To keep providing critical services, cities and counties must recoup losses and collect new sales tax revenue from purchases made online. That was one of the key messages Avenu Senior Vice President Doug Jensen presented last month to the Municipal Fiscal Advisory Committee for the City of San Francisco, a community that’s home to many online and traditional brick and mortar retailers.
“Brick and mortar retail sales are rapidly eroding while online sales are growing,” says Jensen. “Municipalities cannot rely on the growth they expected because much of it is from online purchases distributed through pools or not collected at all. It is hurting the cities and counties that rely on this revenue to keep essential services up and running.”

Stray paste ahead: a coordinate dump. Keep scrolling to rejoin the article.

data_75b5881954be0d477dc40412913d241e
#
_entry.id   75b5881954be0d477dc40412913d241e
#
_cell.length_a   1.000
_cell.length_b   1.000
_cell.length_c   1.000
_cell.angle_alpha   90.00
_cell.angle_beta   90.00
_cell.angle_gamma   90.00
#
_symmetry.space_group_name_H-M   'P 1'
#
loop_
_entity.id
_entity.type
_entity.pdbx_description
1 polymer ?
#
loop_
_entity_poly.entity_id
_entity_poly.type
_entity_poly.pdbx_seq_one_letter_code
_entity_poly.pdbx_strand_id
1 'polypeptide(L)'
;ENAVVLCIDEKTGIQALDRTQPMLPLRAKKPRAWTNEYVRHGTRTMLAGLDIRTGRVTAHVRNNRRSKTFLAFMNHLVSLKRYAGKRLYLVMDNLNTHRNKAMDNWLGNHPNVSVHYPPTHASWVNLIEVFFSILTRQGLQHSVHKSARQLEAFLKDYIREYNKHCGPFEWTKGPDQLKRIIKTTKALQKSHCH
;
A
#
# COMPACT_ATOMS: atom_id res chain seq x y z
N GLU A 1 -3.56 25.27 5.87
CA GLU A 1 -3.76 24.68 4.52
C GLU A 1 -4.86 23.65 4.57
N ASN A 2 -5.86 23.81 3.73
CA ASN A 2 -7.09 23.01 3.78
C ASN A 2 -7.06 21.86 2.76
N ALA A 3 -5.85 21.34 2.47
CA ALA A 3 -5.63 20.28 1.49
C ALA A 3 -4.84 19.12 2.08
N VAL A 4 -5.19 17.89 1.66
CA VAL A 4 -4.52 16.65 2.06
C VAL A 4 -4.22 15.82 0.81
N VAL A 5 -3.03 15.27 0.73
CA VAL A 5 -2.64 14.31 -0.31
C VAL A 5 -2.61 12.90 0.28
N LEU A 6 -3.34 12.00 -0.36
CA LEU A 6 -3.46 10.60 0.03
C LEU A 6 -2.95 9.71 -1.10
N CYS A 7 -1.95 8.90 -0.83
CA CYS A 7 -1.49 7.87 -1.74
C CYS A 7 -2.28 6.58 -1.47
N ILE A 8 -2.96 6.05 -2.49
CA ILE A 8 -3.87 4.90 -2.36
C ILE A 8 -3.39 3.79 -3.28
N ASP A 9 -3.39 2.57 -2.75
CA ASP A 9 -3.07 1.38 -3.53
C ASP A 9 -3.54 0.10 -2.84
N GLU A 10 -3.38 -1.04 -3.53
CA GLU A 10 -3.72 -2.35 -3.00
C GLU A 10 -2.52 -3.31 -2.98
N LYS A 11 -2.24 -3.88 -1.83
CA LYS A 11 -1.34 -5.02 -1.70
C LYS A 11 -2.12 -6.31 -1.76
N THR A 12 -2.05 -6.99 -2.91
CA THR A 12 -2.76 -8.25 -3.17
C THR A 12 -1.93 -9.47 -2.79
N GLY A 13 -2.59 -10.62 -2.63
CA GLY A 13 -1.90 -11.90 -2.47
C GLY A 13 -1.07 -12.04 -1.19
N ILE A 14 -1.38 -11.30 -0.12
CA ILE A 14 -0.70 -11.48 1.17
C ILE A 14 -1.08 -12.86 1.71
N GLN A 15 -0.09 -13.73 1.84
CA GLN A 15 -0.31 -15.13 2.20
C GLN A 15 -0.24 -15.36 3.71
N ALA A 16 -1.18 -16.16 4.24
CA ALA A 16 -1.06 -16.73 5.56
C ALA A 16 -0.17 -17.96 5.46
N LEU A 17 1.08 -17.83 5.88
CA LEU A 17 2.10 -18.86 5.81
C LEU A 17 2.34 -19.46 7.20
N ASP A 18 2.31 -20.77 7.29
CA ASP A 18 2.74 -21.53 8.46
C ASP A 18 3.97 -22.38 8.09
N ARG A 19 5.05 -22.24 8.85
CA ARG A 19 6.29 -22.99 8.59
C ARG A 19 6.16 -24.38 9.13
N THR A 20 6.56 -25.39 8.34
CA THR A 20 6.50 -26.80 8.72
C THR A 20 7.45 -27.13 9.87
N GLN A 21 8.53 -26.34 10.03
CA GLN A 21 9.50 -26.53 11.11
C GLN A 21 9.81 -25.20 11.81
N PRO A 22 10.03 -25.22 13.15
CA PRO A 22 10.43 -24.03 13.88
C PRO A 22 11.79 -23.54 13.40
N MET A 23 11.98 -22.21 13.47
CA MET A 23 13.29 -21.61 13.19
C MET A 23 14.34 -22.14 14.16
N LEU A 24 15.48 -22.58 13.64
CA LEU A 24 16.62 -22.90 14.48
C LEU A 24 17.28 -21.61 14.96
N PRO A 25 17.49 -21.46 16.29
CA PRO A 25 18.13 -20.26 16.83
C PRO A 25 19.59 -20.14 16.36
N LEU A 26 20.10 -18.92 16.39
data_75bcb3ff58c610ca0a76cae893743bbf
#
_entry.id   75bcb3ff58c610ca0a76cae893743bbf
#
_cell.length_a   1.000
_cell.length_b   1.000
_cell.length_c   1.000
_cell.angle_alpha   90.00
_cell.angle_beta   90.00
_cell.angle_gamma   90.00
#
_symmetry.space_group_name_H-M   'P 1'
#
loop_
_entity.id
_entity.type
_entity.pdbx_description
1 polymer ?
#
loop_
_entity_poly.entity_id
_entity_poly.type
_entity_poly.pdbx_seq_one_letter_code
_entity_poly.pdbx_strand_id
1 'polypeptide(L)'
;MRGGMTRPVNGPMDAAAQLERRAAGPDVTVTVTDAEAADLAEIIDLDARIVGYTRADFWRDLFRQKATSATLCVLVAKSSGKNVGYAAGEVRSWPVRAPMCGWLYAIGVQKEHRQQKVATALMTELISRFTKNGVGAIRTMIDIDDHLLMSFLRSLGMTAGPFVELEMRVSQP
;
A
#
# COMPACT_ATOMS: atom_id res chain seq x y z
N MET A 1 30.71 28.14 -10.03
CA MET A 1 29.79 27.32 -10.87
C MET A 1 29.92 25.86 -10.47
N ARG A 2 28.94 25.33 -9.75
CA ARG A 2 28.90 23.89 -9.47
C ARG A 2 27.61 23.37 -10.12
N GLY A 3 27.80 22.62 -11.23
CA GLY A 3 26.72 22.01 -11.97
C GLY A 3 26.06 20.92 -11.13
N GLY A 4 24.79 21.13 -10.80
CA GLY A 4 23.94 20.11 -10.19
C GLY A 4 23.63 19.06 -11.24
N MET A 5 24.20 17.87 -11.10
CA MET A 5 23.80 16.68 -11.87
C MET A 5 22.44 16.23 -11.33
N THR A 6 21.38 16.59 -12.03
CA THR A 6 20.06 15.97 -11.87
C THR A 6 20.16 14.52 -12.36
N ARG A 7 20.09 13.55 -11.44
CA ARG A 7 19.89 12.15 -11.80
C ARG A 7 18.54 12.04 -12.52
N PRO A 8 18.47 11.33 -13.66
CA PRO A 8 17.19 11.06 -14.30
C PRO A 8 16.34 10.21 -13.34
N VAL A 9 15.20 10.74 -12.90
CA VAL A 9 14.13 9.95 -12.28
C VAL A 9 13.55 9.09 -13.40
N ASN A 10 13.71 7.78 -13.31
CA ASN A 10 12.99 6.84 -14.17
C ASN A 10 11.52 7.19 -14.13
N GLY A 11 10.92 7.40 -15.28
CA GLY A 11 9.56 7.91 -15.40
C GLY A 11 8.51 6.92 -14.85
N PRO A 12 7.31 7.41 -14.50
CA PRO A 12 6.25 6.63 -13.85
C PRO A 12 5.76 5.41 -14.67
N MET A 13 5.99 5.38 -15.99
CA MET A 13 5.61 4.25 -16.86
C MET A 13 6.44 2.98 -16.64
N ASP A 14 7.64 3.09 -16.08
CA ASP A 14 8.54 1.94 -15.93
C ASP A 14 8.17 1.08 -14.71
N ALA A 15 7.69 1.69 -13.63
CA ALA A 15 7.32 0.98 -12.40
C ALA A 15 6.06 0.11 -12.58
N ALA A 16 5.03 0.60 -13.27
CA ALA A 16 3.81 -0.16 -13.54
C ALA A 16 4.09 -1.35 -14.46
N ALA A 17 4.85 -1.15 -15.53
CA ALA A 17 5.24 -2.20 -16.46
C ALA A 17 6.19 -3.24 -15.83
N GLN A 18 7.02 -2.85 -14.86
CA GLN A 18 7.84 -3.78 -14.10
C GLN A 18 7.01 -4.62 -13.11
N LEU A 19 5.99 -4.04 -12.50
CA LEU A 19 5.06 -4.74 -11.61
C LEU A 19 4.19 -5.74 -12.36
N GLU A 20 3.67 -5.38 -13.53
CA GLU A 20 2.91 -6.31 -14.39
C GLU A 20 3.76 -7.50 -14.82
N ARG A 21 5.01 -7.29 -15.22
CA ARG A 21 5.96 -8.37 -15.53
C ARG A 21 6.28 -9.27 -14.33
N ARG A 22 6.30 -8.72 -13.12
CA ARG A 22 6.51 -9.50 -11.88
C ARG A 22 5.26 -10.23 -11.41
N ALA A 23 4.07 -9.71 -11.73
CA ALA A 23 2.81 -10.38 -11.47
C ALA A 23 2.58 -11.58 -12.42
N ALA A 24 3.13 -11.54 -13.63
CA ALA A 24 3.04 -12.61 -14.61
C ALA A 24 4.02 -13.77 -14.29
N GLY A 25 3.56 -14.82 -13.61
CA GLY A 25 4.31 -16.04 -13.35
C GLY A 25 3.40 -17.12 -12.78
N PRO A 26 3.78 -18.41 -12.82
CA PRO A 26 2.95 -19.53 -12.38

“Cities and counties are still owed the sales and use taxes from online purchases,” continues Jensen. “Collecting that revenue has become a necessary burden that municipal leaders have to take on to get the revenue they need to ensure their communities are livable.”
Avenu joins many municipalities in supporting marketplace fairness legislation to hold online retailers accountable. Through bills like U.S. Senate Bill 976, online retailers in participating states would be required to collect and remit sales and use taxes. The company also awaits a critical U.S. Supreme Court decision this June that may lead to greater marketplace fairness and the requirement that all online retailers start collecting applicable sales taxes regardless of their physical presence.
“Our goal is to ensure all businesses have prosperous and thriving communities to do business in,” advocates Jensen.